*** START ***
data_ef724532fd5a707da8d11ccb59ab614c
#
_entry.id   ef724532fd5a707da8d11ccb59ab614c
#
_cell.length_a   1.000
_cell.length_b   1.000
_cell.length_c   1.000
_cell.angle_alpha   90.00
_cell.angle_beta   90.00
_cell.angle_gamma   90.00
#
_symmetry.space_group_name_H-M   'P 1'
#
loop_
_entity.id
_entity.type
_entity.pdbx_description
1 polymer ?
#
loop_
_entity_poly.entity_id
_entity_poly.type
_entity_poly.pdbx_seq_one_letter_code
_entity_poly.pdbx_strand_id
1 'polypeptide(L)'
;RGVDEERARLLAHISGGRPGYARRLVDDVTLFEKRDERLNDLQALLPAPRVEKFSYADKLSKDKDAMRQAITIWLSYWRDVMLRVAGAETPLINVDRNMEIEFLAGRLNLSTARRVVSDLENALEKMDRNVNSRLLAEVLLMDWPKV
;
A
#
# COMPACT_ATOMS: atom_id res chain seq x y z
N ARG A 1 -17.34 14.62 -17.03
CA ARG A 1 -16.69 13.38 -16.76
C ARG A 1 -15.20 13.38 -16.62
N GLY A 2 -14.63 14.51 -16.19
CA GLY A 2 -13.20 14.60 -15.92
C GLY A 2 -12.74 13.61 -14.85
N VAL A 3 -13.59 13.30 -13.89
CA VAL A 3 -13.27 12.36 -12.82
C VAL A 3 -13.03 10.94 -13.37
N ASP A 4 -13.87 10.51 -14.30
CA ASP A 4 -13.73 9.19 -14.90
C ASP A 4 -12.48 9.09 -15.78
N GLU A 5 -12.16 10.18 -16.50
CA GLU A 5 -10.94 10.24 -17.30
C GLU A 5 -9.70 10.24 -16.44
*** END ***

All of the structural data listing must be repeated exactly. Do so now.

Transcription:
data_ef724532fd5a707da8d11ccb59ab614c
#
_entry.id   ef724532fd5a707da8d11ccb59ab614c
#
_cell.length_a   1.000
_cell.length_b   1.000
_cell.length_c   1.000
_cell.angle_alpha   90.00
_cell.angle_beta   90.00
_cell.angle_gamma   90.00
#
_symmetry.space_group_name_H-M   'P 1'
#
loop_
_entity.id
_entity.type
_entity.pdbx_description
1 polymer ?
#
loop_
_entity_poly.entity_id
_entity_poly.type
_entity_poly.pdbx_seq_one_letter_code
_entity_poly.pdbx_strand_id
1 'polypeptide(L)'
;RGVDEERARLLAHISGGRPGYARRLVDDVTLFEKRDERLNDLQALLPAPRVEKFSYADKLSKDKDAMRQAITIWLSYWRDVMLRVAGAETPLINVDRNMEIEFLAGRLNLSTARRVVSDLENALEKMDRNVNSRLLAEVLLMDWPKV
;
A
#
# COMPACT_ATOMS: atom_id res chain seq x y z
N ARG A 1 -17.34 14.62 -17.03
CA ARG A 1 -16.69 13.38 -16.76
C ARG A 1 -15.20 13.38 -16.62
N GLY A 2 -14.63 14.51 -16.19
CA GLY A 2 -13.20 14.60 -15.92
C GLY A 2 -12.74 13.61 -14.85
N VAL A 3 -13.59 13.30 -13.89
CA VAL A 3 -13.27 12.36 -12.82
C VAL A 3 -13.03 10.94 -13.37
N ASP A 4 -13.87 10.51 -14.30
CA ASP A 4 -13.73 9.19 -14.90
C ASP A 4 -12.48 9.09 -15.78
N GLU A 5 -12.16 10.18 -16.50
CA GLU A 5 -10.94 10.24 -17.30
C GLU A 5 -9.70 10.24 -16.44